Dimitrenko vs. Hoffmann
In his toughest bout to date, unbeaten Ukranian heavyweight contender Alexander Dimitreneko (26-0, 16 KOs) will be defending his WBO-inter continental title against German Timo Hoffmann (36-5-1, 20 Kos) on November 17 in Bordelandhalle, Magdeburg, Sachsen-Anhalt, Germany. Both Dimitrenko and Hoffmann stand at 6’7” 250+ pounds, making this fight a bout in between two gargantuan. Beyond that, the skill level between the two of them are drastically different. The undefeated Dimitrenko, ranked #2 in the World Boxing Organization, is perhaps the best heavyweight prospect in the division, though he’s still largely unknown by many fans due to most of his fights taking place in Germany. His skills are second to none, resembling a younger Wladimir Klitschko at the start of his career. With impressive wins over journeyman fighters Ross Purity, Chris Koval, Vaughn Bean and Malcom Tann, Dimitrenko has proved to be a force in the heavyweight division.
However, his German management has been slow to bring him along, a common characteristic in the German boxing community. Hopefully, after this bout with Hoffmann, his management will start moving him forward against tougher opposition. If not, Dimitrenko needs to consider getting away from Germany, perhaps moving to America or England, where they don’t shelter their fighters nearly as much.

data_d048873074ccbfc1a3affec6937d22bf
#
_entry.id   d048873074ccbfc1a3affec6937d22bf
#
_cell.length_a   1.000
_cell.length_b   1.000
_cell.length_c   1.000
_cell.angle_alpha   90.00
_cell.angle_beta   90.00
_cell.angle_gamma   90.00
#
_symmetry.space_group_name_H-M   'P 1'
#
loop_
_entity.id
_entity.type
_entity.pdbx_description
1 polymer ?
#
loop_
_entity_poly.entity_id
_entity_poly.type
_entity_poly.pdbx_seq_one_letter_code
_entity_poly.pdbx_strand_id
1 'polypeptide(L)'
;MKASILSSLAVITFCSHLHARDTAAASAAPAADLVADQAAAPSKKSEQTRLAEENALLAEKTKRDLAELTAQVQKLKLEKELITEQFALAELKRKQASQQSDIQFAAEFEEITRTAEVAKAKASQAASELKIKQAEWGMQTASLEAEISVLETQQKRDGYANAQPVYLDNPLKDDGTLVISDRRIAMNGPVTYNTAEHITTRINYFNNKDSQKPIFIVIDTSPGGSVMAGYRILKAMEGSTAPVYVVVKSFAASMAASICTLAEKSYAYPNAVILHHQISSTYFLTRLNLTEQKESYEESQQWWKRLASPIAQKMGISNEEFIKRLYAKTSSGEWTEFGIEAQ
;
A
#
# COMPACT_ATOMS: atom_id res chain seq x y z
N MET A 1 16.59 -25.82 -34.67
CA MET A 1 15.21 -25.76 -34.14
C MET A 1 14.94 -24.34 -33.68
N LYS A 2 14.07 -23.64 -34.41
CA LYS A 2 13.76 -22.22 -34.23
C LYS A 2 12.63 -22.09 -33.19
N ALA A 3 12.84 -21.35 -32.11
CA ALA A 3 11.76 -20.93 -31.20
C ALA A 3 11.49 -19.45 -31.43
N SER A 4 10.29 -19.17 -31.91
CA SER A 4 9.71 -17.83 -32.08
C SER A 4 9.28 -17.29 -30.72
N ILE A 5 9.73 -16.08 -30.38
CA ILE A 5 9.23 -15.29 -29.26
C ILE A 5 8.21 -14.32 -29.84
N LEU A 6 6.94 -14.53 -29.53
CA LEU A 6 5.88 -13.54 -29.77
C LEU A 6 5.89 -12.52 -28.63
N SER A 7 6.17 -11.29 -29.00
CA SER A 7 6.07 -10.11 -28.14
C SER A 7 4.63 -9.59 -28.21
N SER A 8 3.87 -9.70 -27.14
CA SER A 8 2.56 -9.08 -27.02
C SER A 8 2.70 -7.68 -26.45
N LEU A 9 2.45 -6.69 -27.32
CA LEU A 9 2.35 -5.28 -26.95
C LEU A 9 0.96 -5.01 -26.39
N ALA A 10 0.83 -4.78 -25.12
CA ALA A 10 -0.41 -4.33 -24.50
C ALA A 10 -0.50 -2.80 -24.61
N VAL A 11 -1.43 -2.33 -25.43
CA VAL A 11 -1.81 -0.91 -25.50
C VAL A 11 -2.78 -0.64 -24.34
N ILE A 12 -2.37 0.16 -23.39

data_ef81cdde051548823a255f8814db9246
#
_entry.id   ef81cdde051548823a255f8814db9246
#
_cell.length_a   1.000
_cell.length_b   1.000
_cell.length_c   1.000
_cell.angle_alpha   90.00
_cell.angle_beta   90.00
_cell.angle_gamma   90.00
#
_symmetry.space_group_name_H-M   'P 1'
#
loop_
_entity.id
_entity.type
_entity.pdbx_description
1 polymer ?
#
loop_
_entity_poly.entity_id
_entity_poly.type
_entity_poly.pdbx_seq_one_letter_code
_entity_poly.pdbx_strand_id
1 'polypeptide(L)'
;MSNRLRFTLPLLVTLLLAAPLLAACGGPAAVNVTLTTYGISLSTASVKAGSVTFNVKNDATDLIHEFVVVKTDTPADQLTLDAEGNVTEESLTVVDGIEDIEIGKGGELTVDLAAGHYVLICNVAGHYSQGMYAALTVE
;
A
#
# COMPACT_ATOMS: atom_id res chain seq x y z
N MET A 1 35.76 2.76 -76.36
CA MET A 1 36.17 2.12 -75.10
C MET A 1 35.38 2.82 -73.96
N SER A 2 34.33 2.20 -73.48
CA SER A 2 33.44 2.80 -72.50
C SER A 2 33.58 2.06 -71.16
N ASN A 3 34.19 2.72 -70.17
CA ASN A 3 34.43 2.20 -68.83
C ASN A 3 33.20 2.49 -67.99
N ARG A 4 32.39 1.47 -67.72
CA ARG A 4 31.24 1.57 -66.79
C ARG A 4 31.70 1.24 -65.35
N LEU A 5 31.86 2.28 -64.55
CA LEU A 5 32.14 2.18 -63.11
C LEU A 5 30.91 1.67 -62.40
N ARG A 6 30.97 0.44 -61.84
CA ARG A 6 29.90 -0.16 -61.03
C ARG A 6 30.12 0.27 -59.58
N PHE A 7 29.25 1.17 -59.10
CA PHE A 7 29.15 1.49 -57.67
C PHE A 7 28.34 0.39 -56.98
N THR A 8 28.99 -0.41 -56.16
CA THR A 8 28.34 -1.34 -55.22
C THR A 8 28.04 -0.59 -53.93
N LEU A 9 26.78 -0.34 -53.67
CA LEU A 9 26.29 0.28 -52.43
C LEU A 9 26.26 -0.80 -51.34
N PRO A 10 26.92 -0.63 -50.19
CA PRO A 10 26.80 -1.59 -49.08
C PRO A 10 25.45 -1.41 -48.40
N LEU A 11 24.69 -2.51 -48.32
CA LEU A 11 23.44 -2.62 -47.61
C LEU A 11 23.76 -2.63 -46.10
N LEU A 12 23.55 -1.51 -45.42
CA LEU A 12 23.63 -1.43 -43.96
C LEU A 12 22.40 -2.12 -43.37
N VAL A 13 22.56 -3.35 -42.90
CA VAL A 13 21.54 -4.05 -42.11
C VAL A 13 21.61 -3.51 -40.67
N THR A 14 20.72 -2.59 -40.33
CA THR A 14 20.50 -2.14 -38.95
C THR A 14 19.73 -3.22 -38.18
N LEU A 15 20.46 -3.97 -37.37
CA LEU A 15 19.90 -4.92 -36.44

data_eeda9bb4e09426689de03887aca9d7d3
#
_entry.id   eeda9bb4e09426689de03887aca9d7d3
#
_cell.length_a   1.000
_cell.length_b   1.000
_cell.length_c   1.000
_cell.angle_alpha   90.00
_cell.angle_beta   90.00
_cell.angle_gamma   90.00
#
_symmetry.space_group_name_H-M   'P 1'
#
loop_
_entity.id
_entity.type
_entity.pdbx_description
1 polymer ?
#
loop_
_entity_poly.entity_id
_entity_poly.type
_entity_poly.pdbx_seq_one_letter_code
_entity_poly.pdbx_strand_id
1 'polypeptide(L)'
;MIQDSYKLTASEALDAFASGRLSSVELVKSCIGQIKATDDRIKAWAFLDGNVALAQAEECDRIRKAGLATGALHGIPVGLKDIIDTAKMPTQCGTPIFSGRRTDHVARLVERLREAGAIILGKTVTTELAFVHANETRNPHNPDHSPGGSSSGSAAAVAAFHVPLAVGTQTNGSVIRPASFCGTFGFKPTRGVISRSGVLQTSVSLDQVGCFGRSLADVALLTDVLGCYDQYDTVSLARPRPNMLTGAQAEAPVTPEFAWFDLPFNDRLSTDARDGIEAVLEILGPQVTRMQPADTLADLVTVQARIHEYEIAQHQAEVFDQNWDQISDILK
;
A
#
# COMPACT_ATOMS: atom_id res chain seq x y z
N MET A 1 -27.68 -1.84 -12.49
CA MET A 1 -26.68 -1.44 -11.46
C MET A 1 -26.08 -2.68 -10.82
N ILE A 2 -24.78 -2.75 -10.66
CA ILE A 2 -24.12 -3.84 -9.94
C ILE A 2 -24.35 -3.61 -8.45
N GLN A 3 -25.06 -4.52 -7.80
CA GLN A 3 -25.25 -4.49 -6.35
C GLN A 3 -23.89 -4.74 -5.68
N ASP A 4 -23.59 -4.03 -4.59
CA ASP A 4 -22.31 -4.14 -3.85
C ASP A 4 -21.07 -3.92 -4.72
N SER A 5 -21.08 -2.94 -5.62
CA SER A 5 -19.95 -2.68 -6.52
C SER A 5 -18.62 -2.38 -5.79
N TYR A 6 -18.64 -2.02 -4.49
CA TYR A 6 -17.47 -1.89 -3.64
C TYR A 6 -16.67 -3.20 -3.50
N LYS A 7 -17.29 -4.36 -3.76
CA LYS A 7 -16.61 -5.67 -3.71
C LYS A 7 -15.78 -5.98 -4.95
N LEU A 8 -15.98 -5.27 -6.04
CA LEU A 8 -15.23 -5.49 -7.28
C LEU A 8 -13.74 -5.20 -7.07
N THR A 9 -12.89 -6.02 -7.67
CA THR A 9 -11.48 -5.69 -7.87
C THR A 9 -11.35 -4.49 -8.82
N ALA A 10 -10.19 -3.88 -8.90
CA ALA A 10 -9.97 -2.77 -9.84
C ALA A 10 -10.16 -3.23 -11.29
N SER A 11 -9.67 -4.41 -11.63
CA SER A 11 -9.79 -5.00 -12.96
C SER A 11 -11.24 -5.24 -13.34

Hoffmann, 33, once a promising fighter seven years ago, has gone down hill badly since losing a 12-round decision to Vitali Klitschko in November 2000. In a bad career move, Hoffmann’s management immediately threw him in against Michael Sprott in his very next bout, in spite of the fact that Hoffmann had suffered a terrible beating at the hands of Vitali. Not surprisingly, Hoffmann was beaten. Showing that they still hadn’t learned a lesson, Hoffmann was pitted again against Sprott in his next bout, with the same results. For all practical purposes, Hoffmann’s career was badly damaged, his confidence seemingly shattered.
He was then put in with series of 2nd rate fighters with hopes of getting his confidence back. However, he soon after met defeat against Henry Akinwande, losing a 12-round split decision in 2003. Hoffmann would lose two more times, most recently to Timur Ibragimov in an embarrassing 10-round decision loss in June 2007. The fight resembled more of a ruby match than any kind of boxing fight, and both fighters looked just plain awful all the way through it.